Service animals provide significant benefits to disabled people and veterans of the United States military. But not every dog with a red vest is a service animal. Some owners try to pass their pooches off as those trained to help people with needs. And states are working to shut down this fraud before it gets too out of hand.
According to a USA Today report, 19 states are taking action to shut down “fake” service dogs. If people have a medical condition that warrants the use of a service dog, their animal will still be allowed inside restaurants and all other establishments. But for people ‘faking’ it, states have little sympathy. They don’t want people taking their dogs into restaurants and other food establishments and putting health practices in jeopardy.
People have been calling their state legislatures over the last few years with numerous complains about the rising number of service animals.
Because patrons don’t want dogs in establishments where they’re usually banned, they’re calling up their elected officials to do something. And now the politicians are starting to listen to your complaints. States are working hard to define what a service animal is and who does and does not need one. Just because the dog is wearing a red vest does not mean it is a genuine service animal, and this has upset a lot of business owners. And now their elected officials are shutting down the abuse.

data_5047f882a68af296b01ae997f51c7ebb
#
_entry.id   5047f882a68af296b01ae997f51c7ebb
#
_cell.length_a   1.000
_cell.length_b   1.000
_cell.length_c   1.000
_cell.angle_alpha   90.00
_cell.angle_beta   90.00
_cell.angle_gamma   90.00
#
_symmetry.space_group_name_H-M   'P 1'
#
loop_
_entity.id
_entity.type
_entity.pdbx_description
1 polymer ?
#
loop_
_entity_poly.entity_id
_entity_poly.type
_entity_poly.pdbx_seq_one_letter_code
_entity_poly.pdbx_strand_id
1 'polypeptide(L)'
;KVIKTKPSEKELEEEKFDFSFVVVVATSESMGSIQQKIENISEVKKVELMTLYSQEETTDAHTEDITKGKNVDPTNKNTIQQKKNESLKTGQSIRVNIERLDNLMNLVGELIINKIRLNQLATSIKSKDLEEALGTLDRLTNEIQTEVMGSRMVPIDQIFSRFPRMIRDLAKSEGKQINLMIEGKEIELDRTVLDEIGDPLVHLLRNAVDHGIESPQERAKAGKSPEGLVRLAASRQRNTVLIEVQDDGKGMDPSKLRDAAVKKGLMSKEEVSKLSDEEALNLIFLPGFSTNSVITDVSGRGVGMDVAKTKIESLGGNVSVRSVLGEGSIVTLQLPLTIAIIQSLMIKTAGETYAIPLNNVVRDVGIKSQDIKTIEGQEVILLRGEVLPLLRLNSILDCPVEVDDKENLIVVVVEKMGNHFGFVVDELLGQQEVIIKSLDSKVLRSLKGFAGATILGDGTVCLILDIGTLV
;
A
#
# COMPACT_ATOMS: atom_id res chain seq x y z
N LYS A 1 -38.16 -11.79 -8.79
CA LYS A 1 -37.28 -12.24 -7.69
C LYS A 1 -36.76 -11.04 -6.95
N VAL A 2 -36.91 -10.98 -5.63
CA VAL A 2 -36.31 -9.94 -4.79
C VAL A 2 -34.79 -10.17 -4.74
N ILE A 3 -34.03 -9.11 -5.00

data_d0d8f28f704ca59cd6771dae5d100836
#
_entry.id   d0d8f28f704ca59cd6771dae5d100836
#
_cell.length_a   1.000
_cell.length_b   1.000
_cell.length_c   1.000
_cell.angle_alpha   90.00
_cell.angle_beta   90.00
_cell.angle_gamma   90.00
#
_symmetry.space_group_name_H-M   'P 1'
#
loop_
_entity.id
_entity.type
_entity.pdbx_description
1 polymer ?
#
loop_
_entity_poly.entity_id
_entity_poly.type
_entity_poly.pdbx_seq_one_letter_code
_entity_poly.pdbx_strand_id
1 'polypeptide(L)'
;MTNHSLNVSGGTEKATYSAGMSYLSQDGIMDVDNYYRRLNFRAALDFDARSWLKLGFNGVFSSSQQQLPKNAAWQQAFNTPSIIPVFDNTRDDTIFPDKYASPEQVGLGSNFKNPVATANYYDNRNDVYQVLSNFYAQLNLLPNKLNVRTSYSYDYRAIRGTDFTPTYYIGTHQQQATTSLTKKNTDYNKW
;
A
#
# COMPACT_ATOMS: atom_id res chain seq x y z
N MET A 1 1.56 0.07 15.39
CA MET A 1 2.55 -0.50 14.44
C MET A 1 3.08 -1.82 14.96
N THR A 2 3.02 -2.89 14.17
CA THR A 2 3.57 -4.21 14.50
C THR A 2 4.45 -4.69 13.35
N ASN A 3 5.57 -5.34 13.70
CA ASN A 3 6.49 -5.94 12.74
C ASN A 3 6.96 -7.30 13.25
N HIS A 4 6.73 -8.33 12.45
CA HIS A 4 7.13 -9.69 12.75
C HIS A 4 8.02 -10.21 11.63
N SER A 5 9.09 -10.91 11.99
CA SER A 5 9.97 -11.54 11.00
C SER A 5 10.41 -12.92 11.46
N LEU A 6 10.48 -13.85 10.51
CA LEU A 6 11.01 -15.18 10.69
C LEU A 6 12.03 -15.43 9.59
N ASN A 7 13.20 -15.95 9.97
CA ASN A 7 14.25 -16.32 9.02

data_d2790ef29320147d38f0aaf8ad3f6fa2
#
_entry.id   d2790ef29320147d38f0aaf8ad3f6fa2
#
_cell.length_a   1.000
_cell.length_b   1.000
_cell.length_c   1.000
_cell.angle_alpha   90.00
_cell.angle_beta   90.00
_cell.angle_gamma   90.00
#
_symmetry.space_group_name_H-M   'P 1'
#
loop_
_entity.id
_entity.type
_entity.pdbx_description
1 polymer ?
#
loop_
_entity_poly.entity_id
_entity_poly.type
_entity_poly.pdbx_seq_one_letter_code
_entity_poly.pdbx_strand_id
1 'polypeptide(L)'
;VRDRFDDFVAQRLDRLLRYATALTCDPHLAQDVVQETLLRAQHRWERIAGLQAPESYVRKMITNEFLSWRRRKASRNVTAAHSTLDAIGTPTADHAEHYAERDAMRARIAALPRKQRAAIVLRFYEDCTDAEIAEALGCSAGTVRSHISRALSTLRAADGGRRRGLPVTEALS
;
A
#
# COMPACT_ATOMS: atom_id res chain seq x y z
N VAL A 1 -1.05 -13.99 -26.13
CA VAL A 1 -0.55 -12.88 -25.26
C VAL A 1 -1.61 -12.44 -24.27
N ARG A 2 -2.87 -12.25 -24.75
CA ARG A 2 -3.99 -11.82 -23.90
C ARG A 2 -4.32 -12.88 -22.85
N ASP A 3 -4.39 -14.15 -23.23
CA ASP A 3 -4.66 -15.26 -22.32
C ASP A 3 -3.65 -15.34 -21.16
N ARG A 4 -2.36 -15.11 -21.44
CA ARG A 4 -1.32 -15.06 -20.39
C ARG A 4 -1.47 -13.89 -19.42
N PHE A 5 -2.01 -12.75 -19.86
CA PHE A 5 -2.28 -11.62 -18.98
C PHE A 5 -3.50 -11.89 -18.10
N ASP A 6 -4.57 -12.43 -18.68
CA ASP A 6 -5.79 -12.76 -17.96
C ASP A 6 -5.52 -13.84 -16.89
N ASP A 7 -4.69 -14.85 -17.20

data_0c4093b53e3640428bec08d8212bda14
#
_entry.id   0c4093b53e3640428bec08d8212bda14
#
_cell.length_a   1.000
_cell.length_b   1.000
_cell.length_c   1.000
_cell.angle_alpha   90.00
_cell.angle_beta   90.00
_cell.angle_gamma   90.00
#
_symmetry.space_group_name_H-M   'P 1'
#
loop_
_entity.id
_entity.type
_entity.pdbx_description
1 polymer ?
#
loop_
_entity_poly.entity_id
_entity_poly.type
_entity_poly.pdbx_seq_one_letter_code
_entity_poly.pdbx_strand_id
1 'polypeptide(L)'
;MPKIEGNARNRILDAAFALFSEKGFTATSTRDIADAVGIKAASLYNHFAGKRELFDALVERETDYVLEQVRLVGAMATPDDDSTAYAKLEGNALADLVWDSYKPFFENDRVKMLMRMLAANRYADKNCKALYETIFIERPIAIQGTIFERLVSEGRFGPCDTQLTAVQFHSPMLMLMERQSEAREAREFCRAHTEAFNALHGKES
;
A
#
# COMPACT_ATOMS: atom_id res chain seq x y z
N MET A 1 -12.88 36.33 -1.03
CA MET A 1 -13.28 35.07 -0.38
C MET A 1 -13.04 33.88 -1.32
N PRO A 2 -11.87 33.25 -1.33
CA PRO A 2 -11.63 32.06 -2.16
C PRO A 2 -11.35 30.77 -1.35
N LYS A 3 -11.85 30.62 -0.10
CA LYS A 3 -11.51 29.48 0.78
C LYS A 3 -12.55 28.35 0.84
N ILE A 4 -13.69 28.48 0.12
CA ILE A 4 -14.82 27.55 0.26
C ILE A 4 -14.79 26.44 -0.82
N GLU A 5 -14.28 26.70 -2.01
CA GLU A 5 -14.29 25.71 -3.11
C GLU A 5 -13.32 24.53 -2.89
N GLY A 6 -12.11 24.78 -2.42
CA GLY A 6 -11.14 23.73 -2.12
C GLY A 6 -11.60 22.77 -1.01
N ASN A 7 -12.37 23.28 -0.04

In Virginia, state legislatures have made it illegal for pet owners to put a service dog vest on an animal that was not trained. Anyone who breaks this law gets fined $250.
In January 2017, Colorado passed a law cracking down on “fake” service dogs. It is very similar to what Virginia is doing except Colorado is instituting a potentially harsher punishment. If a pet owner is found to have a ‘fake’ service dog, they’ll get slammed with a fine between $50 and $500. The amount of the fine depends on how badly the pet owner violates the law.
Massachusetts is looking to ban “fake” service dogs too.
Massachusetts state representative Kimberly Ferguson, a Republican, is working to crack down on people faking it with their pets.
“Today, any pet owner can go online and buy a vest for a dog to pass it off as a service animal to gain access to restaurants, hotels and places of business. Their animals aren’t trained and end up misbehaving in these public places, which gives real service dogs a bad name.”
Not only do fake service dogs caused problems in establishments – including health and sanitary issues – they cause people to disrespect genuine service dogs that have gone through rigorous training to provide a valuable service to their owners.
A law professor at Michigan State University College of Law, David Favre, spoke about why service dogs and “fake” service dogs need to be separated.
“A service animal is trained to be in public and to be under control and non-intrusive and not bark. They are trained not to be a nuisance in any way. You should hardly even know they are there.”